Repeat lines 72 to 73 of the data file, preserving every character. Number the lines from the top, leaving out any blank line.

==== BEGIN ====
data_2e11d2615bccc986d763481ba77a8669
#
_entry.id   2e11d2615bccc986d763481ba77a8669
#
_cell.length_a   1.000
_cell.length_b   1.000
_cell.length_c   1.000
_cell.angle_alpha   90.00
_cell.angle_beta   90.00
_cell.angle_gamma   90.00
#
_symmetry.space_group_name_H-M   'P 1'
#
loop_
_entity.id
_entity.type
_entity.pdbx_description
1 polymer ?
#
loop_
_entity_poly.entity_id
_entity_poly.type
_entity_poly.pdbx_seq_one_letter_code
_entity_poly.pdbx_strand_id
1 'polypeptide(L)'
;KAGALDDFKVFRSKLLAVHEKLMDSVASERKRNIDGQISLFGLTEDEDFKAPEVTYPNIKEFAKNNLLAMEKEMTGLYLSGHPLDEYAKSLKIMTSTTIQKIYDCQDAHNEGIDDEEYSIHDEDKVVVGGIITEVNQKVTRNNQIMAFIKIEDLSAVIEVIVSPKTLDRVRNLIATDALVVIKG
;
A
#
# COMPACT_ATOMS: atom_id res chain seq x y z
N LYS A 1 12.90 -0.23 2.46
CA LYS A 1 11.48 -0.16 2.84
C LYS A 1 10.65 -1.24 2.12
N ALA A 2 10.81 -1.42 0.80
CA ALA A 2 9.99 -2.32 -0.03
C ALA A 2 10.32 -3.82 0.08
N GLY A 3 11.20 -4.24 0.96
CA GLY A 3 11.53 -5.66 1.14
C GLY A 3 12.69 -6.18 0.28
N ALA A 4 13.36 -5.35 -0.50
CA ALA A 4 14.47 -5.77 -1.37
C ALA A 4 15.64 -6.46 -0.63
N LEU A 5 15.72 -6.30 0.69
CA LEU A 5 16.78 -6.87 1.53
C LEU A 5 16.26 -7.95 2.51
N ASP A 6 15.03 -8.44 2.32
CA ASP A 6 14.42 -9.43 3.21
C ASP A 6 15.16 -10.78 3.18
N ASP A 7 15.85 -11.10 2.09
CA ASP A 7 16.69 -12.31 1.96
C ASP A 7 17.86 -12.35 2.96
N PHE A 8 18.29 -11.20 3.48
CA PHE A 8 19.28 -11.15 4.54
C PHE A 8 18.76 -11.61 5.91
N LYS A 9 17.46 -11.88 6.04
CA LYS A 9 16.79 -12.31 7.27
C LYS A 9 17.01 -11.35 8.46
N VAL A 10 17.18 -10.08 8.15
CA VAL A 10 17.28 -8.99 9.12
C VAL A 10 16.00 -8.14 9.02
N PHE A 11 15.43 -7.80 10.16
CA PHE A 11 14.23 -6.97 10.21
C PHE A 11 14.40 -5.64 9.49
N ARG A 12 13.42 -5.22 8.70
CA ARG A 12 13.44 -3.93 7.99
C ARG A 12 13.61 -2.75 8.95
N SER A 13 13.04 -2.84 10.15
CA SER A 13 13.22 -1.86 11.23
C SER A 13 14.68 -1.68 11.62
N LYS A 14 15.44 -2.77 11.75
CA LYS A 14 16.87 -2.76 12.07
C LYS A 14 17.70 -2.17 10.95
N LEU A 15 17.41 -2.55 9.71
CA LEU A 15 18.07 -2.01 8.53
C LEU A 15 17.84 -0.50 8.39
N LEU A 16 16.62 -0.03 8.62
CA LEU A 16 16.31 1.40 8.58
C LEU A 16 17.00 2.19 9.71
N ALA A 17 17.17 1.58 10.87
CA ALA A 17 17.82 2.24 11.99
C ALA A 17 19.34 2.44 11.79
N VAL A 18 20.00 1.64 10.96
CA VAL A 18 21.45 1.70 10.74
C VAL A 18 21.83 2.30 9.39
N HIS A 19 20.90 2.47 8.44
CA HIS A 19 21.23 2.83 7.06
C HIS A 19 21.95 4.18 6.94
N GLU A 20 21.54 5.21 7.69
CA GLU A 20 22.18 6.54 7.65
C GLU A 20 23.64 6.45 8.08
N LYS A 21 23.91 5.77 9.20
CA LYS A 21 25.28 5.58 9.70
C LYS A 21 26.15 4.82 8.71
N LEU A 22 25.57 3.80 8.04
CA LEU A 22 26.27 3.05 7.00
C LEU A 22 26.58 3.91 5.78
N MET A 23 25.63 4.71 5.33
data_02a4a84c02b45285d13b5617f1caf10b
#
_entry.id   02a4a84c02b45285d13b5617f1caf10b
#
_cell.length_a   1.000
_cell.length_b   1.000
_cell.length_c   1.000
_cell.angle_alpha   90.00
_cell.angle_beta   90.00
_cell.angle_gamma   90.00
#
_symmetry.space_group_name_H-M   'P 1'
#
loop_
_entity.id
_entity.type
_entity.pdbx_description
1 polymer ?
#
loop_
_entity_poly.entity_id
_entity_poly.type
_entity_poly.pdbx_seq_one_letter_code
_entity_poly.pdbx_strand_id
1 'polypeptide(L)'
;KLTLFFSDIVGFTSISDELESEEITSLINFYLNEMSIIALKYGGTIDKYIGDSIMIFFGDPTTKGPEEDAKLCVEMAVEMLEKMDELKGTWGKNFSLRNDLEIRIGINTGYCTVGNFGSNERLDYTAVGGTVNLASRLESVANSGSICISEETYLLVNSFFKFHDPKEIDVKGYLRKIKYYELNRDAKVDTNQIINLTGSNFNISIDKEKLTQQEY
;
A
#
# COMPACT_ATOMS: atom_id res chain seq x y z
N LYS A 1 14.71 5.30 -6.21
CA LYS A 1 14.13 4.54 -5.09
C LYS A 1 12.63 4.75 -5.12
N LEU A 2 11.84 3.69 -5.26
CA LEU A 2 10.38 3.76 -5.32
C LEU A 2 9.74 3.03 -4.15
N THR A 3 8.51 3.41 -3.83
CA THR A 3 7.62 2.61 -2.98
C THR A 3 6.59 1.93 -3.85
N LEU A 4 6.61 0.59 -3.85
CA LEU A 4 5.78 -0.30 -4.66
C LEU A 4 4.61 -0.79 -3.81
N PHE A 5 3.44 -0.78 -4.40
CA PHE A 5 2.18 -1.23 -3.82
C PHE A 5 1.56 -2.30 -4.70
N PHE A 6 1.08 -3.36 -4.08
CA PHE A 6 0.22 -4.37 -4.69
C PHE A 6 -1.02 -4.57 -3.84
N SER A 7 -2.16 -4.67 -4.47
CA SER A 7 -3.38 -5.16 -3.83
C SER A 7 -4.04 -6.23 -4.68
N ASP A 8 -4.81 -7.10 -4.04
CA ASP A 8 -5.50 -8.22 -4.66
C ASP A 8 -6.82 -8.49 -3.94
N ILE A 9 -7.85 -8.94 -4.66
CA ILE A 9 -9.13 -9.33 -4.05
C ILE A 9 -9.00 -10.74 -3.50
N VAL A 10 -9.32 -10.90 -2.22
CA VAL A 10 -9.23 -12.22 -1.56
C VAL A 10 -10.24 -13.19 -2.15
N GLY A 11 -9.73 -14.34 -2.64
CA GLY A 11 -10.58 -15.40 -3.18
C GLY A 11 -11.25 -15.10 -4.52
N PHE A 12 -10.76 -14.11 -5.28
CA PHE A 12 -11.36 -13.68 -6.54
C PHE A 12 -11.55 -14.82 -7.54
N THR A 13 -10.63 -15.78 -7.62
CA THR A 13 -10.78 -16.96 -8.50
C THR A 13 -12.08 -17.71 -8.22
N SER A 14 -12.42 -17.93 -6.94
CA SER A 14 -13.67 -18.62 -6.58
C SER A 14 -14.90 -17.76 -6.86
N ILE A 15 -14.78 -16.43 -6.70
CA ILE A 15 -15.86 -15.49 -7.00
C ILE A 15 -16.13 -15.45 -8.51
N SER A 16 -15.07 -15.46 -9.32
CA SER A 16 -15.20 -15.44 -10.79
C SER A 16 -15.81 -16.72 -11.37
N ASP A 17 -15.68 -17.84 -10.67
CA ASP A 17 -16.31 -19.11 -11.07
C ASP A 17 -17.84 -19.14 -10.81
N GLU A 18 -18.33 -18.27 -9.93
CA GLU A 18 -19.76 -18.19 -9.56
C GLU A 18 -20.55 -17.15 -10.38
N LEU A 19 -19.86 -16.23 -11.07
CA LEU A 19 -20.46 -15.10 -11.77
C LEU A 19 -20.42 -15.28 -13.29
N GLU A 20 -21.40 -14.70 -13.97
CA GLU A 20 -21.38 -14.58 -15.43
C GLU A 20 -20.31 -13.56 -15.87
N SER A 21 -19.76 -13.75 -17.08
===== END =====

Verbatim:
C LYS A 14 17.70 -2.17 10.95
N LEU A 15 17.41 -2.55 9.71